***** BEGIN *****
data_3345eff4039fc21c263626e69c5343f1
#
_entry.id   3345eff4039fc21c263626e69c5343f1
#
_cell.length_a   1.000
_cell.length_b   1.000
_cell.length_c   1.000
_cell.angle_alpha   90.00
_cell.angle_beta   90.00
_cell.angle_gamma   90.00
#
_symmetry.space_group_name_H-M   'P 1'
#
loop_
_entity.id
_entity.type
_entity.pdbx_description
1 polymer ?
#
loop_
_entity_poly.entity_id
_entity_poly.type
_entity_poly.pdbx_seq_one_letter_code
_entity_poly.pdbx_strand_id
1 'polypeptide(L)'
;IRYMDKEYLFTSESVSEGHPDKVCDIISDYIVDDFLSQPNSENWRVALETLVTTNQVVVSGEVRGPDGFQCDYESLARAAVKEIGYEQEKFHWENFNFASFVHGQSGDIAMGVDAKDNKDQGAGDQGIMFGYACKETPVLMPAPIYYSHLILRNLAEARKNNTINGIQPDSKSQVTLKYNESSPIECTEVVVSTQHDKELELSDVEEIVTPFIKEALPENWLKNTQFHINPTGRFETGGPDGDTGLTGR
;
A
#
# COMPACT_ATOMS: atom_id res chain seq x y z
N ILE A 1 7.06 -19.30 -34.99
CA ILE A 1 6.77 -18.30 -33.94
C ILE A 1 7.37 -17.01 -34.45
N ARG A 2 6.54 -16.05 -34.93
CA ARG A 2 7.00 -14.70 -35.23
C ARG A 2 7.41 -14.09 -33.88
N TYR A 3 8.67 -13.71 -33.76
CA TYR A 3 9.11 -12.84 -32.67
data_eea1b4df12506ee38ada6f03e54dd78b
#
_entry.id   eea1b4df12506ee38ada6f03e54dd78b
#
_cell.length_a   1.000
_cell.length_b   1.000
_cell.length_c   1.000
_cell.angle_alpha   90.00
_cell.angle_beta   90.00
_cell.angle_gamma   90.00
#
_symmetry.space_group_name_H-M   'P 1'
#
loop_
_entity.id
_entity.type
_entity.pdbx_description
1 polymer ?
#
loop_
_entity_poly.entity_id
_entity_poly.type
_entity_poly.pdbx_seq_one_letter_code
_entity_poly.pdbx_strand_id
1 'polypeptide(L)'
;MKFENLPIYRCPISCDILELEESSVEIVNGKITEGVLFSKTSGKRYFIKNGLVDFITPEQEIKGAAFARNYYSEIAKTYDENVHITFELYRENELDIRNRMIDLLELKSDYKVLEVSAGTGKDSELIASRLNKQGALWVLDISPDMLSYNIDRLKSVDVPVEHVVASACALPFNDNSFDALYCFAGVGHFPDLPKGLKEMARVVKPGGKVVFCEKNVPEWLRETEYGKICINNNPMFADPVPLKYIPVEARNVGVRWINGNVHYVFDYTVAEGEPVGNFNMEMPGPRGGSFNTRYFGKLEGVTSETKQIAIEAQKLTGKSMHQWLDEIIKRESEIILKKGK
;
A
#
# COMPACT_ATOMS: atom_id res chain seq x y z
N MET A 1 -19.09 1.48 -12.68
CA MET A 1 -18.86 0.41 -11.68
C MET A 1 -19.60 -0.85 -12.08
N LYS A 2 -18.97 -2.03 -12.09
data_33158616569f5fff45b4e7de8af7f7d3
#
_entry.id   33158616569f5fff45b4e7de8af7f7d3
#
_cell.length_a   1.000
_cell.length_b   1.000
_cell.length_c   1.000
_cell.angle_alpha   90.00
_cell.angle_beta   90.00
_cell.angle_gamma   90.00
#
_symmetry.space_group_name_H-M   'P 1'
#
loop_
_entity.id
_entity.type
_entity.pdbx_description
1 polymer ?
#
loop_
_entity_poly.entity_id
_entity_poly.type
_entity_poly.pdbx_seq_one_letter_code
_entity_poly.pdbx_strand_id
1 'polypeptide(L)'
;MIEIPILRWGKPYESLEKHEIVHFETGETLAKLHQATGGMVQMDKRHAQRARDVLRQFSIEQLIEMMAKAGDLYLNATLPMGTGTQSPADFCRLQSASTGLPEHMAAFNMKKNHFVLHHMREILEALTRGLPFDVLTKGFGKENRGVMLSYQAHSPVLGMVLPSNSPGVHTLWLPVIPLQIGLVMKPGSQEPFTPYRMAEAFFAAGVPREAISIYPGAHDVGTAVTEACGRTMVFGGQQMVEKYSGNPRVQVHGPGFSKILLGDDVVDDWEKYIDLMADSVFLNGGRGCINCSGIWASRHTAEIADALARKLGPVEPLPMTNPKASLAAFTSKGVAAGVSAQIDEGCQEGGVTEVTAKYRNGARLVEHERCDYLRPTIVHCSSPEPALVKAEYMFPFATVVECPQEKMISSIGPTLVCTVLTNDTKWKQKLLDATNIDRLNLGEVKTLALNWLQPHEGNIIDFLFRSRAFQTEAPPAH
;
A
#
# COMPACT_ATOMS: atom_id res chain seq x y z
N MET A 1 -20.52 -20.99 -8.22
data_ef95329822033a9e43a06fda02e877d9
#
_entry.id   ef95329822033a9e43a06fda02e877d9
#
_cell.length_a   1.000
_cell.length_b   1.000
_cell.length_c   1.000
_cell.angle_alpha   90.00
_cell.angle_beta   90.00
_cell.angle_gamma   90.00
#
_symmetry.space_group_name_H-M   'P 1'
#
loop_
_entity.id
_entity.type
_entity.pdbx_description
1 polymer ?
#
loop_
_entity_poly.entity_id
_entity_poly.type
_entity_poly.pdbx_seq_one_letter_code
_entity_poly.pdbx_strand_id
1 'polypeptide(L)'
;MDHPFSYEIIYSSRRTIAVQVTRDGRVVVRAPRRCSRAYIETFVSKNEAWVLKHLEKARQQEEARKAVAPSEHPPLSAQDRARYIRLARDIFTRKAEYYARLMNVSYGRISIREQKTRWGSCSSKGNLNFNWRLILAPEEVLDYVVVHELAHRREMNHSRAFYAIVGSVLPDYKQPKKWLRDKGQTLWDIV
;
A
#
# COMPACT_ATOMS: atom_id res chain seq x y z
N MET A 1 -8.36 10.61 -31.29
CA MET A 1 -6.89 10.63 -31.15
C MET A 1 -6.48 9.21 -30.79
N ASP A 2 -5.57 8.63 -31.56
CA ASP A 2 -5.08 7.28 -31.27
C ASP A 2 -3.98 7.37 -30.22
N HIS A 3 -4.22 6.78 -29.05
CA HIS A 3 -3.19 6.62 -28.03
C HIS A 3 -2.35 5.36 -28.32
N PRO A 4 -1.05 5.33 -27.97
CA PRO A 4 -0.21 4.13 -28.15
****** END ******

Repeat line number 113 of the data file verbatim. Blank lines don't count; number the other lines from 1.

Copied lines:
_cell.angle_gamma   90.00